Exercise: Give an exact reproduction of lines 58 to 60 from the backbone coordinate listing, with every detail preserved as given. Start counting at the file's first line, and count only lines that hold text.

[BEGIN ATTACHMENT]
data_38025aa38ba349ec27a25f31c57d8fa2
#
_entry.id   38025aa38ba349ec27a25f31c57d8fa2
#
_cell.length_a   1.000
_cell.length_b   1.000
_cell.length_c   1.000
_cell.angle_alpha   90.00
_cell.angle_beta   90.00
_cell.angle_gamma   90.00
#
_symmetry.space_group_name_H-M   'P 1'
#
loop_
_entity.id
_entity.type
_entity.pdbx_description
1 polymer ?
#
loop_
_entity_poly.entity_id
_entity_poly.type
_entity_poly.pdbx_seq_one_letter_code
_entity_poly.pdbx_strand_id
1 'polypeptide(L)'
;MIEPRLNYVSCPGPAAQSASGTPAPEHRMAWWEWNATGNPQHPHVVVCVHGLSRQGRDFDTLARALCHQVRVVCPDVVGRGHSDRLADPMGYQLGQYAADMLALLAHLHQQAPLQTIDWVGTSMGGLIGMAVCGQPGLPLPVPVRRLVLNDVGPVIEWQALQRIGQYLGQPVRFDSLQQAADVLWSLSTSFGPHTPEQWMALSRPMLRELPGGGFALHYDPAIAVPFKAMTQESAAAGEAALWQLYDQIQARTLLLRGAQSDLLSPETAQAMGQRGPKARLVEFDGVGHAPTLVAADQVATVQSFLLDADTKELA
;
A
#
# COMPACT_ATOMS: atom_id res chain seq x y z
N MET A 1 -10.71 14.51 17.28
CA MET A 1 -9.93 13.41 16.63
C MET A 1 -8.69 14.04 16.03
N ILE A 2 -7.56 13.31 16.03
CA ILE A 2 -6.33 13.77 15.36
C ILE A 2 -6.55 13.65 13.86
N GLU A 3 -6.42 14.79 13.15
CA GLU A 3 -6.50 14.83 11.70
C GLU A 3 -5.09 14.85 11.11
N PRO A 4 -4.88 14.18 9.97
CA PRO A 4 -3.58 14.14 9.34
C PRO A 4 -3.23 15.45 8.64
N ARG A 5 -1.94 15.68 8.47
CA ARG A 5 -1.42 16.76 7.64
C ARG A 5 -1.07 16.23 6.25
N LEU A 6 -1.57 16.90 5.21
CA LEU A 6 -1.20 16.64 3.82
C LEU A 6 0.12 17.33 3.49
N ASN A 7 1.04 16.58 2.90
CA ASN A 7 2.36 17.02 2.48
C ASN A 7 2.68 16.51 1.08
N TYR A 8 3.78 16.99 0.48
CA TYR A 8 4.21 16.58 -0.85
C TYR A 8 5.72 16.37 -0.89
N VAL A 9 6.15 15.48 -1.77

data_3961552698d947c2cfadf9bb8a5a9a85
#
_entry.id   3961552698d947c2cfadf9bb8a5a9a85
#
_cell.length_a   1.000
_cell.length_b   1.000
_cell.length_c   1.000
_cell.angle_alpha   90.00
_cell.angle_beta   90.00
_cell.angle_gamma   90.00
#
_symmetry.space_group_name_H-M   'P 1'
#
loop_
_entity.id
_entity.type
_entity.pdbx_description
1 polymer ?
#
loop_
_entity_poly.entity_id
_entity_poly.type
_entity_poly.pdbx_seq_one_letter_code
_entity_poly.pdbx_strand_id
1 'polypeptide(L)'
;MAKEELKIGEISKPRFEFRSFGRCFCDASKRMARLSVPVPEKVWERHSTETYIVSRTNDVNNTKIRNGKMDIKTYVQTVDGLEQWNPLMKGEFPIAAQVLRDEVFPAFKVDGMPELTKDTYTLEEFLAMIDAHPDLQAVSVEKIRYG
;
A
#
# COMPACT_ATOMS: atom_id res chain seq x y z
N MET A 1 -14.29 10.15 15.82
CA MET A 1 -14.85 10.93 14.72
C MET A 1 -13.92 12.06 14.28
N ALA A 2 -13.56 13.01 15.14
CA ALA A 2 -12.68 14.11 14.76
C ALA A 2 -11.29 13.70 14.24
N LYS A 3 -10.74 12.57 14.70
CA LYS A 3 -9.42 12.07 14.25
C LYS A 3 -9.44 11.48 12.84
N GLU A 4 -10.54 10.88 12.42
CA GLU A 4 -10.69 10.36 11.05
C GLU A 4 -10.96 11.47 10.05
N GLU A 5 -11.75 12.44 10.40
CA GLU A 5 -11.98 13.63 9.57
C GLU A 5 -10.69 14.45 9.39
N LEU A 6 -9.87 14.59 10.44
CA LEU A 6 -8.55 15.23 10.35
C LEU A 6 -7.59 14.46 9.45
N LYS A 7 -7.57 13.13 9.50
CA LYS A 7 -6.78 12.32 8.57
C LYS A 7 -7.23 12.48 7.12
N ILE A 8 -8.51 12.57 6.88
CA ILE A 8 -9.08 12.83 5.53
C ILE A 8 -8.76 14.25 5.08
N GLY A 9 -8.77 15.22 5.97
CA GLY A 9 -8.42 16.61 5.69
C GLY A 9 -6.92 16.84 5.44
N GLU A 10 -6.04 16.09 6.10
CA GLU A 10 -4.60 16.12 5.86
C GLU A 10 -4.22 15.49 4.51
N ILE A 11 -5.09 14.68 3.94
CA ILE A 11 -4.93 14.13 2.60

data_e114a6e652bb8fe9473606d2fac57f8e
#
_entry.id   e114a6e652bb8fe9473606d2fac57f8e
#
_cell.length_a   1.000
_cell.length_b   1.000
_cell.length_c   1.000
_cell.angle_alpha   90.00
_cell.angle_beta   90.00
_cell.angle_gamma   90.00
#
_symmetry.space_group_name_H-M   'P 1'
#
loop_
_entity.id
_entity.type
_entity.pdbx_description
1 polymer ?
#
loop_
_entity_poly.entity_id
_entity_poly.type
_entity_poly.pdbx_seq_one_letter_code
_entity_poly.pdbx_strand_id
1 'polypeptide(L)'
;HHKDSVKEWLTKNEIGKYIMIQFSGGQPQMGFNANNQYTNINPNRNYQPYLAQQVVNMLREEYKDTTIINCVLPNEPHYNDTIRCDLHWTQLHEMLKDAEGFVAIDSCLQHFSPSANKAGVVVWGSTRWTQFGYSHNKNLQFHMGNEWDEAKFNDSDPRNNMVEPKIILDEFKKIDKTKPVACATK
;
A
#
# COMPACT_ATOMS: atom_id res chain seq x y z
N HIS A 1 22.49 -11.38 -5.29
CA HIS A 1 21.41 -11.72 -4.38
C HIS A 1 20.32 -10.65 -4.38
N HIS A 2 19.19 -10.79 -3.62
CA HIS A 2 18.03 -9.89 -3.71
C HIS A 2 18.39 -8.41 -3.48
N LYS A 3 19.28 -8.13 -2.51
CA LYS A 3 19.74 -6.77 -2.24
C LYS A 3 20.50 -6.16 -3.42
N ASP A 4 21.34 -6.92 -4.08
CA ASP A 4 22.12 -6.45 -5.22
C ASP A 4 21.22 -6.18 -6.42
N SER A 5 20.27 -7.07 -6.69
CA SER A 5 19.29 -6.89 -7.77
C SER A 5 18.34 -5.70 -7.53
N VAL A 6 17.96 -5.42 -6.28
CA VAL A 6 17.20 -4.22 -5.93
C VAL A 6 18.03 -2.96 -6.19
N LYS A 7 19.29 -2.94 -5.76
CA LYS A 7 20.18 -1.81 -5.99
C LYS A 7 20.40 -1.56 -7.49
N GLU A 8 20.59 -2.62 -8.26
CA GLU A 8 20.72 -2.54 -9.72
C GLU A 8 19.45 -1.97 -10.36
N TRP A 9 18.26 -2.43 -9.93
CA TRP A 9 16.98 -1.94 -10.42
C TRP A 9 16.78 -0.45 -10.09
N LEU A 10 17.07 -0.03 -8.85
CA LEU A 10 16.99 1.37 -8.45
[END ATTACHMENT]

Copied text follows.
_entry.id   3961552698d947c2cfadf9bb8a5a9a85
#
_cell.length_a   1.000